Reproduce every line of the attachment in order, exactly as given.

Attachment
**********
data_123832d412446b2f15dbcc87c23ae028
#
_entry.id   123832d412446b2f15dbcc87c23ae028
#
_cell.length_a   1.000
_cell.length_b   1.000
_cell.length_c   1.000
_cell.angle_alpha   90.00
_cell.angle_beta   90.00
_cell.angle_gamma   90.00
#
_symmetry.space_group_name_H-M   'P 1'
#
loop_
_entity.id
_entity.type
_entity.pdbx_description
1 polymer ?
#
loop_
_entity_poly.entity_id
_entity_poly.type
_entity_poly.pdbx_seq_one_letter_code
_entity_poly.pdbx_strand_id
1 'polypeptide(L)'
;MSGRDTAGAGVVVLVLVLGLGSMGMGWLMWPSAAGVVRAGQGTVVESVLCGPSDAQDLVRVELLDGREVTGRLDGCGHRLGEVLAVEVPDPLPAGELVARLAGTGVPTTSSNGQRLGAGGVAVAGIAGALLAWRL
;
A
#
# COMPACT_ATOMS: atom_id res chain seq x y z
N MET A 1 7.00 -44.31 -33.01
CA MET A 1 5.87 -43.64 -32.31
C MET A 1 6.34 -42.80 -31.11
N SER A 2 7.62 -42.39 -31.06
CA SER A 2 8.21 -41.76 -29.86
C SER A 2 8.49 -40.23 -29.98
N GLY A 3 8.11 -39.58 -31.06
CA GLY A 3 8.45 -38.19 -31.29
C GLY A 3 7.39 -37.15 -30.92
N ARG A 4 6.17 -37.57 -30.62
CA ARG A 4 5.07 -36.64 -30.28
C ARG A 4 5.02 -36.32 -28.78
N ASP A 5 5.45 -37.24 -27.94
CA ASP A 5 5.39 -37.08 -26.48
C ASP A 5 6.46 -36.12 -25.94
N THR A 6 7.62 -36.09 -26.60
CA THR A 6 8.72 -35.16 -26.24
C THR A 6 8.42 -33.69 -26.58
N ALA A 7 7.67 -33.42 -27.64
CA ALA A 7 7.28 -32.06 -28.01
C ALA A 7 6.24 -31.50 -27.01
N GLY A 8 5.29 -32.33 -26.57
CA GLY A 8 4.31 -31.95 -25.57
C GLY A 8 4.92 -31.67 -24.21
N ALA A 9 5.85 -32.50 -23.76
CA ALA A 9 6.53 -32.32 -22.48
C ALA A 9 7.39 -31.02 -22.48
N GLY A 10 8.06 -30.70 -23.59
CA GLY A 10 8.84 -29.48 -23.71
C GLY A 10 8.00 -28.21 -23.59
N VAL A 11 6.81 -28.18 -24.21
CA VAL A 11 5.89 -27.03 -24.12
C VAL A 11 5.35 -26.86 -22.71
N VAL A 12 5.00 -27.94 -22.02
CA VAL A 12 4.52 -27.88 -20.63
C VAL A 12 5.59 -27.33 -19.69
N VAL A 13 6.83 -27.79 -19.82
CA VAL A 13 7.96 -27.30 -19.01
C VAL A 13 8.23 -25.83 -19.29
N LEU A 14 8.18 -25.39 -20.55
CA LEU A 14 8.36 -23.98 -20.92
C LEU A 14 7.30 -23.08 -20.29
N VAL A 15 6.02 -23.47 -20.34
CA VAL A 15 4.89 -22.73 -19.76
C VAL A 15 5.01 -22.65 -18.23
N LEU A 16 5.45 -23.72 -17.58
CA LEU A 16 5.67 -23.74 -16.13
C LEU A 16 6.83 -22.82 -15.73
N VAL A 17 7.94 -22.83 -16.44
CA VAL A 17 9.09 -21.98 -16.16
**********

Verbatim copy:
data_123832d412446b2f15dbcc87c23ae028
#
_entry.id   123832d412446b2f15dbcc87c23ae028
#
_cell.length_a   1.000
_cell.length_b   1.000
_cell.length_c   1.000
_cell.angle_alpha   90.00
_cell.angle_beta   90.00
_cell.angle_gamma   90.00
#
_symmetry.space_group_name_H-M   'P 1'
#
loop_
_entity.id
_entity.type
_entity.pdbx_description
1 polymer ?
#
loop_
_entity_poly.entity_id
_entity_poly.type
_entity_poly.pdbx_seq_one_letter_code
_entity_poly.pdbx_strand_id
1 'polypeptide(L)'
;MSGRDTAGAGVVVLVLVLGLGSMGMGWLMWPSAAGVVRAGQGTVVESVLCGPSDAQDLVRVELLDGREVTGRLDGCGHRLGEVLAVEVPDPLPAGELVARLAGTGVPTTSSNGQRLGAGGVAVAGIAGALLAWRL
;
A
#
# COMPACT_ATOMS: atom_id res chain seq x y z
N MET A 1 7.00 -44.31 -33.01
CA MET A 1 5.87 -43.64 -32.31
C MET A 1 6.34 -42.80 -31.11
N SER A 2 7.62 -42.39 -31.06
CA SER A 2 8.21 -41.76 -29.86
C SER A 2 8.49 -40.23 -29.98
N GLY A 3 8.11 -39.58 -31.06
CA GLY A 3 8.45 -38.19 -31.29
C GLY A 3 7.39 -37.15 -30.92
N ARG A 4 6.17 -37.57 -30.62
CA ARG A 4 5.07 -36.64 -30.28
C ARG A 4 5.02 -36.32 -28.78
N ASP A 5 5.45 -37.24 -27.94
CA ASP A 5 5.39 -37.08 -26.48
C ASP A 5 6.46 -36.12 -25.94
N THR A 6 7.62 -36.09 -26.60
CA THR A 6 8.72 -35.16 -26.24
C THR A 6 8.42 -33.69 -26.58
N ALA A 7 7.67 -33.42 -27.64
CA ALA A 7 7.28 -32.06 -28.01
C ALA A 7 6.24 -31.50 -27.01
N GLY A 8 5.29 -32.33 -26.57
CA GLY A 8 4.31 -31.95 -25.57
C GLY A 8 4.92 -31.67 -24.21
N ALA A 9 5.85 -32.50 -23.76
CA ALA A 9 6.53 -32.32 -22.48
C ALA A 9 7.39 -31.02 -22.48
N GLY A 10 8.06 -30.70 -23.59
CA GLY A 10 8.84 -29.48 -23.71
C GLY A 10 8.00 -28.21 -23.59
N VAL A 11 6.81 -28.18 -24.21
CA VAL A 11 5.89 -27.03 -24.12
C VAL A 11 5.35 -26.86 -22.71
N VAL A 12 5.00 -27.94 -22.02
CA VAL A 12 4.52 -27.88 -20.63
C VAL A 12 5.59 -27.33 -19.69
N VAL A 13 6.83 -27.79 -19.82
CA VAL A 13 7.96 -27.30 -19.01
C VAL A 13 8.23 -25.83 -19.29
N LEU A 14 8.18 -25.39 -20.55
CA LEU A 14 8.36 -23.98 -20.92
C LEU A 14 7.30 -23.08 -20.29
N VAL A 15 6.02 -23.47 -20.34
CA VAL A 15 4.89 -22.73 -19.76
C VAL A 15 5.01 -22.65 -18.23
N LEU A 16 5.45 -23.72 -17.58
CA LEU A 16 5.67 -23.74 -16.13
C LEU A 16 6.83 -22.82 -15.73
N VAL A 17 7.94 -22.83 -16.44
CA VAL A 17 9.09 -21.98 -16.16